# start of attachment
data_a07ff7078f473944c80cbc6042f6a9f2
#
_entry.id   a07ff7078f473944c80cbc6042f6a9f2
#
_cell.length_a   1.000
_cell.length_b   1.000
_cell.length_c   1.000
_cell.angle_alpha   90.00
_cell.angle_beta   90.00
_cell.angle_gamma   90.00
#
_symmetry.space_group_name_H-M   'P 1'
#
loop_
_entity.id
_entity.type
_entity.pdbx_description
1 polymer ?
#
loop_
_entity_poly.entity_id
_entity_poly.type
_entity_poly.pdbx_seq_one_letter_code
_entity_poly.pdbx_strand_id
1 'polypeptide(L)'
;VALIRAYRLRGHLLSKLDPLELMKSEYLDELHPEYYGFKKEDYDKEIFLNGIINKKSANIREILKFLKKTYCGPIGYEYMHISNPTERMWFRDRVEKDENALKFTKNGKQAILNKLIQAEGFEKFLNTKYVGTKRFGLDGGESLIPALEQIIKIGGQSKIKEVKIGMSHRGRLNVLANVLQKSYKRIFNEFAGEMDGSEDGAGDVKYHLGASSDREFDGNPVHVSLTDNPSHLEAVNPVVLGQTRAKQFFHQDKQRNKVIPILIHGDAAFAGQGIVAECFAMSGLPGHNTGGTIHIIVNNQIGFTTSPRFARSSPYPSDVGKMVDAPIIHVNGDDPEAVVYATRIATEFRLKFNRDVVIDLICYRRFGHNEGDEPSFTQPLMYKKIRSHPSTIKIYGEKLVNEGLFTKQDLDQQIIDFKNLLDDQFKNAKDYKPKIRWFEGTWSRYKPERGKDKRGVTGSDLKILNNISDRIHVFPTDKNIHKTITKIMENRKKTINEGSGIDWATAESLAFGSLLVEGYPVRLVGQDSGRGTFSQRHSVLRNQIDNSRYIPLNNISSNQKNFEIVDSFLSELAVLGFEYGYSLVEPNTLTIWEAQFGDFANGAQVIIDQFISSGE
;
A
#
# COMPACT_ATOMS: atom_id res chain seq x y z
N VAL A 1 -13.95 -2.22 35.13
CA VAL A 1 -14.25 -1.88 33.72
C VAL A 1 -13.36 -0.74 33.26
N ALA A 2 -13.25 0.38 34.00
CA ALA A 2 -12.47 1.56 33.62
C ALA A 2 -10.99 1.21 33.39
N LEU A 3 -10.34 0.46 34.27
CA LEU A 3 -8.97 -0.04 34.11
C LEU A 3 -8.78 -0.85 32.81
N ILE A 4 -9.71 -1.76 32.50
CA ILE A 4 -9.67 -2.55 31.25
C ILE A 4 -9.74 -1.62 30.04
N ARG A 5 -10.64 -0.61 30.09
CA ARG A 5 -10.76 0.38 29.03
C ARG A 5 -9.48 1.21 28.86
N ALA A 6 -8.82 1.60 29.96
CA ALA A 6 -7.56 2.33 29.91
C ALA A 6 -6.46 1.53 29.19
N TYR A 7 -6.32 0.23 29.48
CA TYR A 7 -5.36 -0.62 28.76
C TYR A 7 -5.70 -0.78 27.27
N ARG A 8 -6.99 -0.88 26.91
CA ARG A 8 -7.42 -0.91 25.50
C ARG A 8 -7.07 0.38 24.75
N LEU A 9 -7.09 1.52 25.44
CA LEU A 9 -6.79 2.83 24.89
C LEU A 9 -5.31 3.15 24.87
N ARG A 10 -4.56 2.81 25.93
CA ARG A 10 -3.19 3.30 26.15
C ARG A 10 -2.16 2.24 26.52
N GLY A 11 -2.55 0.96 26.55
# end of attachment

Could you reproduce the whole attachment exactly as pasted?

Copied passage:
data_a07ff7078f473944c80cbc6042f6a9f2
#
_entry.id   a07ff7078f473944c80cbc6042f6a9f2
#
_cell.length_a   1.000
_cell.length_b   1.000
_cell.length_c   1.000
_cell.angle_alpha   90.00
_cell.angle_beta   90.00
_cell.angle_gamma   90.00
#
_symmetry.space_group_name_H-M   'P 1'
#
loop_
_entity.id
_entity.type
_entity.pdbx_description
1 polymer ?
#
loop_
_entity_poly.entity_id
_entity_poly.type
_entity_poly.pdbx_seq_one_letter_code
_entity_poly.pdbx_strand_id
1 'polypeptide(L)'
;VALIRAYRLRGHLLSKLDPLELMKSEYLDELHPEYYGFKKEDYDKEIFLNGIINKKSANIREILKFLKKTYCGPIGYEYMHISNPTERMWFRDRVEKDENALKFTKNGKQAILNKLIQAEGFEKFLNTKYVGTKRFGLDGGESLIPALEQIIKIGGQSKIKEVKIGMSHRGRLNVLANVLQKSYKRIFNEFAGEMDGSEDGAGDVKYHLGASSDREFDGNPVHVSLTDNPSHLEAVNPVVLGQTRAKQFFHQDKQRNKVIPILIHGDAAFAGQGIVAECFAMSGLPGHNTGGTIHIIVNNQIGFTTSPRFARSSPYPSDVGKMVDAPIIHVNGDDPEAVVYATRIATEFRLKFNRDVVIDLICYRRFGHNEGDEPSFTQPLMYKKIRSHPSTIKIYGEKLVNEGLFTKQDLDQQIIDFKNLLDDQFKNAKDYKPKIRWFEGTWSRYKPERGKDKRGVTGSDLKILNNISDRIHVFPTDKNIHKTITKIMENRKKTINEGSGIDWATAESLAFGSLLVEGYPVRLVGQDSGRGTFSQRHSVLRNQIDNSRYIPLNNISSNQKNFEIVDSFLSELAVLGFEYGYSLVEPNTLTIWEAQFGDFANGAQVIIDQFISSGE
;
A
#
# COMPACT_ATOMS: atom_id res chain seq x y z
N VAL A 1 -13.95 -2.22 35.13
CA VAL A 1 -14.25 -1.88 33.72
C VAL A 1 -13.36 -0.74 33.26
N ALA A 2 -13.25 0.38 34.00
CA ALA A 2 -12.47 1.56 33.62
C ALA A 2 -10.99 1.21 33.39
N LEU A 3 -10.34 0.46 34.27
CA LEU A 3 -8.97 -0.04 34.11
C LEU A 3 -8.78 -0.85 32.81
N ILE A 4 -9.71 -1.76 32.50
CA ILE A 4 -9.67 -2.55 31.25
C ILE A 4 -9.74 -1.62 30.04
N ARG A 5 -10.64 -0.61 30.09
CA ARG A 5 -10.76 0.38 29.03
C ARG A 5 -9.48 1.21 28.86
N ALA A 6 -8.82 1.60 29.96
CA ALA A 6 -7.56 2.33 29.91
C ALA A 6 -6.46 1.53 29.19
N TYR A 7 -6.32 0.23 29.48
CA TYR A 7 -5.36 -0.62 28.76
C TYR A 7 -5.70 -0.78 27.27
N ARG A 8 -6.99 -0.88 26.91
CA ARG A 8 -7.42 -0.91 25.50
C ARG A 8 -7.07 0.38 24.75
N LEU A 9 -7.09 1.52 25.44
CA LEU A 9 -6.79 2.83 24.89
C LEU A 9 -5.31 3.15 24.87
N ARG A 10 -4.56 2.81 25.93
CA ARG A 10 -3.19 3.30 26.15
C ARG A 10 -2.16 2.24 26.52
N GLY A 11 -2.55 0.96 26.55